Rangers protecting against further deforestation
Photo credit: Brent Stirton

Rangers patrolling for charcoal extracted from within the Park
Photo credit: Brent Stirton

01
/
Stroke 3 Copy Created with Sketch.
Stroke 3 Copy Created with Sketch.

In protecting Virunga’s natural resources, Park management is confronted by an immense social justice problem – land that has an enormous economic value is being set aside for conservation and therefore cannot be used by the local people.


By depriving the local population of access to resources within the Park, the poorest people on earth are being asked to pay the price for conservation.

The only viable solution is to create an alternative economy that incorporates and enables the community living around Virunga to benefit from a thriving National Park. This is the premise of the Virunga Alliance.

Virunga's Economy at a Glance

Poverty Index

77.2%

People in the eastern Congo are living below the extreme poverty line of $1.90 per person per day.

Population

6.7M

Individuals currently living in North Kivu - four million live within a day's walk of the Park.

Growth Rate

3.2%

Annual population growth rate for the Democratic Republic of Congo between 2010 and 2015.

01
/
10
Stroke 3 Copy Created with Sketch.
Stroke 3 Copy Created with Sketch.
threats-charcoal-extraction_2

Charcoal Extraction

$4M worth of charcoal is illegally extracted each year from within the Park boundary by armed militants.


Photo credit: Brent Stirton

Poaching

Millions of dollars worth of revenue from the sale of animal parts, mainly in the forms of bushmeat and ivory, are illegally poached from the Park per year.


Photo credit: Brent Stirton

Illegal Fishing

$35M worth of fish are illegal extracted from Lake Edward each year using unsustainable fishing practices.


Photo credit: Brent Stirton
threats-agriculture_2

Illegal Agriculture

25% of the Park’s surface is invaded by illegal agriculture for subsistence farming by impoverished farmers.


Photo Credit: Brent Stirton

03

Building a Solution

The Virunga Alliance was founded on the principle that the Park’s survival depends on its ability to act as an asset for its surrounding communities. Through the responsible and sustainable development of the Park’s key assets - tourism, clean energy, and sustainable agriculture - the Virunga Alliance is working to kick-start a green economy in eastern Congo, for the benefit of its neighbouring communities.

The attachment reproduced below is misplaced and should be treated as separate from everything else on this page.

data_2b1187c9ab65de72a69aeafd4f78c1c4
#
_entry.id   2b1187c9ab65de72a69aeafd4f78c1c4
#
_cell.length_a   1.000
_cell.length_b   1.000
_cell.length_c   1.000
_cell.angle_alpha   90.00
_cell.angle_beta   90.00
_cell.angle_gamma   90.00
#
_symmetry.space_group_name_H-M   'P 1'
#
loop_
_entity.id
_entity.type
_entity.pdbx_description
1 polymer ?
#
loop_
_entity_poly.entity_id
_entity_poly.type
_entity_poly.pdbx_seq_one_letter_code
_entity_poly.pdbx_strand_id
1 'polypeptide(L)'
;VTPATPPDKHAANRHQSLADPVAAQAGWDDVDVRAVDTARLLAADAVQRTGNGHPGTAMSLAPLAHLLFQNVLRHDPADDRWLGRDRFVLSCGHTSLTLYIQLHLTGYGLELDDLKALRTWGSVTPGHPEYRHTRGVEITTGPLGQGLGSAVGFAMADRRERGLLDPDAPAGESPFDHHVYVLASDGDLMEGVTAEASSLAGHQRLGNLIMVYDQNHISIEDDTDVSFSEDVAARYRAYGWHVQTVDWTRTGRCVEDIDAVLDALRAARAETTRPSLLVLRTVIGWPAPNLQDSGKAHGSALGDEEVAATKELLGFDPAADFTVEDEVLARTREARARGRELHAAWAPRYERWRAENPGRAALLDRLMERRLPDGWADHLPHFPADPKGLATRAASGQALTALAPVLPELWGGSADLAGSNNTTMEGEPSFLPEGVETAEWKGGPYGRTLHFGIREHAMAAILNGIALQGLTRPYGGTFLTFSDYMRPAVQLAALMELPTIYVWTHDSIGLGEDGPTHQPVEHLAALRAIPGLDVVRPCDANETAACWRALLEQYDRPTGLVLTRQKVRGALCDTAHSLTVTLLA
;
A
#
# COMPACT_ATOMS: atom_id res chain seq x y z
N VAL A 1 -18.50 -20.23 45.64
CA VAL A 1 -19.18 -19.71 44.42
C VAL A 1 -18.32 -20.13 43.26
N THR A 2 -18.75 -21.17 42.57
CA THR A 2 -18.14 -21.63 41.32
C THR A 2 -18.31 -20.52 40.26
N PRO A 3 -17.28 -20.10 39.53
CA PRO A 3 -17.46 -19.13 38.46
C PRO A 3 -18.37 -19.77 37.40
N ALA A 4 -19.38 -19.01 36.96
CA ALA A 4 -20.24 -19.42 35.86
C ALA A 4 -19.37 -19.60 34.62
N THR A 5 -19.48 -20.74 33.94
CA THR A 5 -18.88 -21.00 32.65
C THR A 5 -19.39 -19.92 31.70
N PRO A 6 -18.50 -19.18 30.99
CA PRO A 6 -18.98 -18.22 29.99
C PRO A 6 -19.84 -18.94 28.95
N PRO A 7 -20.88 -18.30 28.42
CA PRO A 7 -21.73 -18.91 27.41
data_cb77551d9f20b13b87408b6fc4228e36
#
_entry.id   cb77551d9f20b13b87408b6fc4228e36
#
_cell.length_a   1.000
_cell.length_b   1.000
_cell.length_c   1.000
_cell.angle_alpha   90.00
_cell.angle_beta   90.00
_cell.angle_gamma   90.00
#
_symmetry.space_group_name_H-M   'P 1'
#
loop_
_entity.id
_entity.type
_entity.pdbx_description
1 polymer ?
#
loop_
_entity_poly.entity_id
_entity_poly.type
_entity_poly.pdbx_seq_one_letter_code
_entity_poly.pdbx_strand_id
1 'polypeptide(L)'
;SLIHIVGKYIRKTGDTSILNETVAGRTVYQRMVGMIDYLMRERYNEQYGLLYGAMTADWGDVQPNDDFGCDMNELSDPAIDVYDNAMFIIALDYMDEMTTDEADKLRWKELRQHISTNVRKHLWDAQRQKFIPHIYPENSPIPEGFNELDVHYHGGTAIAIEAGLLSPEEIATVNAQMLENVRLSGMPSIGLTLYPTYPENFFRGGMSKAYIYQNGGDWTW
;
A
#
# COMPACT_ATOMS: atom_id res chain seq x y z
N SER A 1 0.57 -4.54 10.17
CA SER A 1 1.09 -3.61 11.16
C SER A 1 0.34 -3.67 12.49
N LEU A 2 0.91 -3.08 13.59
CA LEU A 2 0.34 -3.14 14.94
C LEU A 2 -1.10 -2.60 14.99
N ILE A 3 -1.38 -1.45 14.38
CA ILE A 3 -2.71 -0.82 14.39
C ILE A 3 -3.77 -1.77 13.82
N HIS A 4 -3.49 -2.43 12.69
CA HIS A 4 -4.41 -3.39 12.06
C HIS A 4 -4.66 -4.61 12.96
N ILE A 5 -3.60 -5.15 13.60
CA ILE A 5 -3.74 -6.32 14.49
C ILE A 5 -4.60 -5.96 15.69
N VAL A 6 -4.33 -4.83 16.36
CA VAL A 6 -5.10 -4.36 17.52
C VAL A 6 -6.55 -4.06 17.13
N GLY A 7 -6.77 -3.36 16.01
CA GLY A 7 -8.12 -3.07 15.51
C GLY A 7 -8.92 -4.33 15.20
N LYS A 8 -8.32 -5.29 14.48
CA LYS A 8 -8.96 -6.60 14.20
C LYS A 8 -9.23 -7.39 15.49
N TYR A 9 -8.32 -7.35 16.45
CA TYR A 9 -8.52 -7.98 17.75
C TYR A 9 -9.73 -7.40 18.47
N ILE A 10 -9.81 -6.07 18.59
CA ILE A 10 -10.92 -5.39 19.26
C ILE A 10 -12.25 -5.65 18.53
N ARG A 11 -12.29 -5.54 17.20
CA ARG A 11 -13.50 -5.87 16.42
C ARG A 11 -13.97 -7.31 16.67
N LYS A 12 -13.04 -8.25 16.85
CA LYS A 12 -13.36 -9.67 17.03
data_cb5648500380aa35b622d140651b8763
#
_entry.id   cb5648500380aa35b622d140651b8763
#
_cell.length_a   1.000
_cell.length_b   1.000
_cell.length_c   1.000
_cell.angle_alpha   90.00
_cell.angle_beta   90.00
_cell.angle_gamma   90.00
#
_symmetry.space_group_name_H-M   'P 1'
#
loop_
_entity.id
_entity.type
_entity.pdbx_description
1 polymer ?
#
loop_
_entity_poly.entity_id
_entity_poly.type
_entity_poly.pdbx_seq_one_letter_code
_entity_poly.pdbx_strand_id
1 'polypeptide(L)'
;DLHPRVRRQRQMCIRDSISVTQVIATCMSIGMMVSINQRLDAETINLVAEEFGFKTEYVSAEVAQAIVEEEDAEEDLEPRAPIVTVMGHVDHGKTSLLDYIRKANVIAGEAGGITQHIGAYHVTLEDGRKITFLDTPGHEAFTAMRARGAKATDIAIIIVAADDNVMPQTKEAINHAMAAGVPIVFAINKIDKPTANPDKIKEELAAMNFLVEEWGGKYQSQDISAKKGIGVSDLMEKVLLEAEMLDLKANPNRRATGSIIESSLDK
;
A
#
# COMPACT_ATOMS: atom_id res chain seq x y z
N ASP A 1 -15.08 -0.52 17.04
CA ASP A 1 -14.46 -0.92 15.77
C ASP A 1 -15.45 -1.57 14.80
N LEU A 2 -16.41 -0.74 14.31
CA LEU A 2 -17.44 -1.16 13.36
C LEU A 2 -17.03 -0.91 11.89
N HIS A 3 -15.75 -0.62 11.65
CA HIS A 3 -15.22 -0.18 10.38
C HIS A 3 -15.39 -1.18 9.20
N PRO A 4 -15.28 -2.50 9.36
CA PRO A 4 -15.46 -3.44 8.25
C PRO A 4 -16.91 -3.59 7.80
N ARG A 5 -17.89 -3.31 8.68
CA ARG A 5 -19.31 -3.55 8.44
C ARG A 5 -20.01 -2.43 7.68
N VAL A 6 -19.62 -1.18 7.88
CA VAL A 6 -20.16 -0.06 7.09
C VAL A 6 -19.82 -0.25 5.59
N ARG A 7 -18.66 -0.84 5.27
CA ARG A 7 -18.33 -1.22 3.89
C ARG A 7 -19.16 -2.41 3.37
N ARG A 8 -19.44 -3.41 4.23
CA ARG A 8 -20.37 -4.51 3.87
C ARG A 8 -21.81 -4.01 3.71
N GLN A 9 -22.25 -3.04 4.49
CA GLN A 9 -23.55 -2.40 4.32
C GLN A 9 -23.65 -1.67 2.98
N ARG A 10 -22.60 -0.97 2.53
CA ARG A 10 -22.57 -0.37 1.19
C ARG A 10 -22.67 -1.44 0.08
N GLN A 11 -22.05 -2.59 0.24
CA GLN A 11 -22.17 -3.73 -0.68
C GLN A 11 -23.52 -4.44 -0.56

The Pillars

Page 1 Created with Sketch.
01
Eco-Tourism

From the 1960’s to 1980’s, Virunga National Park was the francophone equivalent of the Serengeti as a world class destination, but conflict and illegal resource extraction (such as poaching, encroaching, and forest clearance) caused a steep decline in tourism.

Through massive efforts by the Virunga Alliance, tourism was relaunched in 2014. Since that time there have been over 17,000 visitors to the Park.

Group 3 Created with Sketch.
Close
01
Eco-Tourism
Tourism in Virunga National Park holds massive potential for eastern Congo and is a clear growth industry for the entire region. The creation of highly skilled and profitable employment that is also sustainable has the potential to generate billions of dollars in revenue for the country.
Group 3 Created with Sketch.
Read More
Page 1 Created with Sketch.
02
Clean Energy

In an area as poor as eastern Congo, one of the largest expenses for families is energy for cooking and heating. Most people are reliant on charcoal, created through the burning of trees, and a major cause of deforestation within Virunga National Park.


The construction of low impact, run-of-river hydropower plants outside the Park's boundaries is aimed at supplying reliable and affordable electricity to four million people who live around the Park. In 2010, the Park’s first hydro-electric project at Mutwanga was launched. The first plant is fully operational and generates 400KW for 600 homes, 43 businesses and two industrial investments. It also provides electricity free of charge to schools and hospitals.